I sometimes wonder if there’s a connection between being deeply religious and following authority without question. In the most popular holy books, God does often come across as a rather cruel, petty dictator. Of course, that’s not really how it is to believers, as God isn’t just some guy, but perfect by definition. My take, however, is that it doesn’t make much sense for God to be the arbiter of human morality when He’s defined as not being human. On the other hand, people will ascribe human emotions to God, but somehow think this wouldn’t also mean He has human foibles.
I’ve never been comfortable with the idea that God can’t be mocked, for instance. The way I see it, if there’s an almighty being, either He’s above concern for such things, or He’s not perfect and hence totally worthy of criticism and mockery.
I recently read a book about the Family, and their beliefs include that powerful people are put in those positions by God, and that people should allow God to use them. I’m not totally sure why God NEEDS to use people, being all-powerful and all, but there you go. It is something that comes up in the Bible from time to time, the main example I can think of being the wheat thresher Gideon whom God chose to be a military leader. Gideon did ask God to prove Himself, although I’m not sure the tests he set up necessarily proved He was God and not just someone who was really good at sleight-of-hand magic. Those were different times, though.
Also, Jeremiah refers to Nebuchadnezzar as God’s servant, and this wasn’t someone on God’s side, but the guy who conquered Judah and destroyed the Temple. So I’m not sure that, Biblically speaking, you have to AGREE for God to use you. In Romans 13, Paul tells Christians to obey the earthly authorities because God put them there, which seems kind of weird considering how many terrible rulers there have been throughout history, but it strikes me that Paul is really trying to get the members of his up-and-coming sect of Judaism that even other Jews didn’t trust to avoid making waves.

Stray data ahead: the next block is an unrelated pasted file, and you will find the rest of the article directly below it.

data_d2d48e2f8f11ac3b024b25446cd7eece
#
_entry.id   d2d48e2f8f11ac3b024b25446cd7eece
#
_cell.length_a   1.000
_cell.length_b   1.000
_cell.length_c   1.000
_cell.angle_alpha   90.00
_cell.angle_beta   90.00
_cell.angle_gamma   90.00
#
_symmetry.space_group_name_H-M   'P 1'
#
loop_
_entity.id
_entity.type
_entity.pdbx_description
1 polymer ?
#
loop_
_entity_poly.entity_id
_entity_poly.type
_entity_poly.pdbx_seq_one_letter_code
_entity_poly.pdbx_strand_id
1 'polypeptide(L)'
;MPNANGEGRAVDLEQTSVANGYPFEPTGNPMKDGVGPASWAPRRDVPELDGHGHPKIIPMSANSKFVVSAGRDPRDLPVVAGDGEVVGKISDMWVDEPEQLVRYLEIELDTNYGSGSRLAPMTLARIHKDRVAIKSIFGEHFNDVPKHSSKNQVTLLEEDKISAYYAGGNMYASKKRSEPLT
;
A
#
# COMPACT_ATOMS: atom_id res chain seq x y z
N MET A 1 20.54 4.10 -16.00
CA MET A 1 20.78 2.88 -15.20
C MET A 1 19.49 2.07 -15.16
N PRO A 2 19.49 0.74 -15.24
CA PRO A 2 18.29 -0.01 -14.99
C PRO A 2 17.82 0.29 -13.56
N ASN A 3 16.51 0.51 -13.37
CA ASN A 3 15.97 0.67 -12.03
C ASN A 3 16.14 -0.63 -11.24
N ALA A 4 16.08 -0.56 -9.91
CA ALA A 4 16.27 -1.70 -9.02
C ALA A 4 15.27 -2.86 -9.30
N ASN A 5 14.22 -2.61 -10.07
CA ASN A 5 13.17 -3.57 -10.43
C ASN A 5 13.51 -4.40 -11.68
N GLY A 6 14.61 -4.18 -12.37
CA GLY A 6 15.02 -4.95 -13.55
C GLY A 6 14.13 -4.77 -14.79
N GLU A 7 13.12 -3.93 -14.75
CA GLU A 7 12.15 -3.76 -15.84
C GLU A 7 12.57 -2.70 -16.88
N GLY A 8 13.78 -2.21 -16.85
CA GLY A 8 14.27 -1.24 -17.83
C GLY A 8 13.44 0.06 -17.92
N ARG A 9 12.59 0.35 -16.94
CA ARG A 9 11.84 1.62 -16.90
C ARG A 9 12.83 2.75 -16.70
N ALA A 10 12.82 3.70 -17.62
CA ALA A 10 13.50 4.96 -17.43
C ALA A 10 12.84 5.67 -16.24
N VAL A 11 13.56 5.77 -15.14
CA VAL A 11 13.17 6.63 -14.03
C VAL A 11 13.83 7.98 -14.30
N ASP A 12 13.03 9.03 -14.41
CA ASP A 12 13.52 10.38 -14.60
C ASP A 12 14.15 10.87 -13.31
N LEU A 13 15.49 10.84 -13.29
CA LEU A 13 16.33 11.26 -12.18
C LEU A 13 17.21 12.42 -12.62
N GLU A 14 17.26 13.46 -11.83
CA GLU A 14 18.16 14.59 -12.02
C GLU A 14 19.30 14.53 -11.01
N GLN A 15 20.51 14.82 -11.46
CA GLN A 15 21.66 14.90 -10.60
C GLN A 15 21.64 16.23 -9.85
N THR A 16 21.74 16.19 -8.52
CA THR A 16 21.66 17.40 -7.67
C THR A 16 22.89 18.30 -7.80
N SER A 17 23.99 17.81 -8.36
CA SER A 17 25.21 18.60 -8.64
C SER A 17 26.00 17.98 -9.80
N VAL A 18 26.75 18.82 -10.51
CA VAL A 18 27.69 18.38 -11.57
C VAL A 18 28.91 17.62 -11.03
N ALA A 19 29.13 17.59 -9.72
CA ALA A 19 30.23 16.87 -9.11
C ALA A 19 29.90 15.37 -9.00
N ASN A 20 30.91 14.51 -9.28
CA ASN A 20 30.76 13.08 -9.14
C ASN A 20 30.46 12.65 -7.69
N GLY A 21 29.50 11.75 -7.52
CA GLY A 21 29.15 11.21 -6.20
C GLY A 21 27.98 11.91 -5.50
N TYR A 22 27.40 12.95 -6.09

It’s pretty consistent with Jesus saying to turn the other cheek and to render unto Caesar that which is Caesar’s. It’s not quite in accordance with John of Patmos, who advises dying instead of obeying the Roman authorities. I think Paul was writing before the imperial cult was really a thing, but we do know that the two of them had opposing thoughts on whether it was okay to eat meat that had been sacrificed to pagan gods.
The Biblical reaction to kings is a bit all over the place as well, perhaps because the kings themselves were all over the place. There’s a repeated refrain in Judges: “In those days there was no king in Israel; every man did that which was right in his own eyes.” But once kings come onto the scene, a lot of them are said to lead the people astray themselves. The following books give a negative view of all the rulers of the Northern Kingdom of Israel, and most of the ones of the Southern Kingdom of Judah as well. There were some genuinely messed-up things some of them are said to have done: Saul repeatedly trying to kill the guy who played the harp for him, David impregnating a stranger and then having her husband killed, Ahab and Jezebel trying to steal a vineyard. For the most part, though, the evaluation is done largely from the perspective of how well the kings respected the authority of the priests and their insistence that all sacrifices be made at the Temple in Jerusalem, rather than at the various “high places”; and only to Yahweh. To a believer, this probably seems only fair, as Yahweh is the national god and the one who led the people out of Egypt. From a different perspective, however, it looks kind of like they’re trying to maintain a monopoly for the Temple. The priests would have been a significant power in the two kingdoms; Saul is presented as having been made king by the priest and prophet Samuel, who later transferred his support to David when Saul refused to obey him…um, I mean, obey God.
The prophets were also important as mouthpieces of God, and they sometimes disagreed with both the kings and the priests.
It’s hardly a modern system of checks and balances, but it does seem clear that, while God presumably put these people in charge, they aren’t automatically going to do what’s right, a point against the idea of blind obedience.